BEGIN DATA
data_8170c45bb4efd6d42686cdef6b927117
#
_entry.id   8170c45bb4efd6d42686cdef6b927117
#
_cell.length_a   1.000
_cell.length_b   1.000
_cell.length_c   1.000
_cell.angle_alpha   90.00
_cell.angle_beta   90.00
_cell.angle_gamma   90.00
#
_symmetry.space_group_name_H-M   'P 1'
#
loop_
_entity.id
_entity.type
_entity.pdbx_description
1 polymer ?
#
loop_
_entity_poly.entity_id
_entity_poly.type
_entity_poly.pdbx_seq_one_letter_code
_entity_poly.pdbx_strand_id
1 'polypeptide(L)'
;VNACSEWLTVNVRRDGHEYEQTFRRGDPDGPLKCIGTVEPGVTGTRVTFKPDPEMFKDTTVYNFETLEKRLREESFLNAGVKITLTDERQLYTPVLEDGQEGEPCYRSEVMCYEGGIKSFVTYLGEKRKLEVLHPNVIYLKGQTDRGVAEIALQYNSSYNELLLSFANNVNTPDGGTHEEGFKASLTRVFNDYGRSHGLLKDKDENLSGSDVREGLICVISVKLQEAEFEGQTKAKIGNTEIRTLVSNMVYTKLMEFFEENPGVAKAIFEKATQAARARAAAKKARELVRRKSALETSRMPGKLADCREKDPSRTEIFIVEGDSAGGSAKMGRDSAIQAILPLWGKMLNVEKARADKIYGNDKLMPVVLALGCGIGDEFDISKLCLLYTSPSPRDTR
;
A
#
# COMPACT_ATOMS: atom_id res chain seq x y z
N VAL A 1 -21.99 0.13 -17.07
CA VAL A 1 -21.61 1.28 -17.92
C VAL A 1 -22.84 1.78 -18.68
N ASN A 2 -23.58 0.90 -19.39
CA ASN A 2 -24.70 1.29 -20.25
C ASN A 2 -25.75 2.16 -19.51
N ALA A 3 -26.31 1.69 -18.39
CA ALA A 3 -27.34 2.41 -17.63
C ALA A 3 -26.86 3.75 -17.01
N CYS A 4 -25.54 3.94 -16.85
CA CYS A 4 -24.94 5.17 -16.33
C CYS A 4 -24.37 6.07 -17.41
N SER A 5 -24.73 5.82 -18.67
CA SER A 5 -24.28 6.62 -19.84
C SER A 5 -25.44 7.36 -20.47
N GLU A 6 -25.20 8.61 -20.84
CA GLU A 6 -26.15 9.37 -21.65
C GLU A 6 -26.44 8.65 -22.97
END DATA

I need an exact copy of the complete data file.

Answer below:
data_8170c45bb4efd6d42686cdef6b927117
#
_entry.id   8170c45bb4efd6d42686cdef6b927117
#
_cell.length_a   1.000
_cell.length_b   1.000
_cell.length_c   1.000
_cell.angle_alpha   90.00
_cell.angle_beta   90.00
_cell.angle_gamma   90.00
#
_symmetry.space_group_name_H-M   'P 1'
#
loop_
_entity.id
_entity.type
_entity.pdbx_description
1 polymer ?
#
loop_
_entity_poly.entity_id
_entity_poly.type
_entity_poly.pdbx_seq_one_letter_code
_entity_poly.pdbx_strand_id
1 'polypeptide(L)'
;VNACSEWLTVNVRRDGHEYEQTFRRGDPDGPLKCIGTVEPGVTGTRVTFKPDPEMFKDTTVYNFETLEKRLREESFLNAGVKITLTDERQLYTPVLEDGQEGEPCYRSEVMCYEGGIKSFVTYLGEKRKLEVLHPNVIYLKGQTDRGVAEIALQYNSSYNELLLSFANNVNTPDGGTHEEGFKASLTRVFNDYGRSHGLLKDKDENLSGSDVREGLICVISVKLQEAEFEGQTKAKIGNTEIRTLVSNMVYTKLMEFFEENPGVAKAIFEKATQAARARAAAKKARELVRRKSALETSRMPGKLADCREKDPSRTEIFIVEGDSAGGSAKMGRDSAIQAILPLWGKMLNVEKARADKIYGNDKLMPVVLALGCGIGDEFDISKLCLLYTSPSPRDTR
;
A
#
# COMPACT_ATOMS: atom_id res chain seq x y z
N VAL A 1 -21.99 0.13 -17.07
CA VAL A 1 -21.61 1.28 -17.92
C VAL A 1 -22.84 1.78 -18.68
N ASN A 2 -23.58 0.90 -19.39
CA ASN A 2 -24.70 1.29 -20.25
C ASN A 2 -25.75 2.16 -19.51
N ALA A 3 -26.31 1.69 -18.39
CA ALA A 3 -27.34 2.41 -17.63
C ALA A 3 -26.86 3.75 -17.01
N CYS A 4 -25.54 3.94 -16.85
CA CYS A 4 -24.94 5.17 -16.33
C CYS A 4 -24.37 6.07 -17.41
N SER A 5 -24.73 5.82 -18.67
CA SER A 5 -24.28 6.62 -19.84
C SER A 5 -25.44 7.36 -20.47
N GLU A 6 -25.20 8.61 -20.84
CA GLU A 6 -26.15 9.37 -21.65
C GLU A 6 -26.44 8.65 -22.97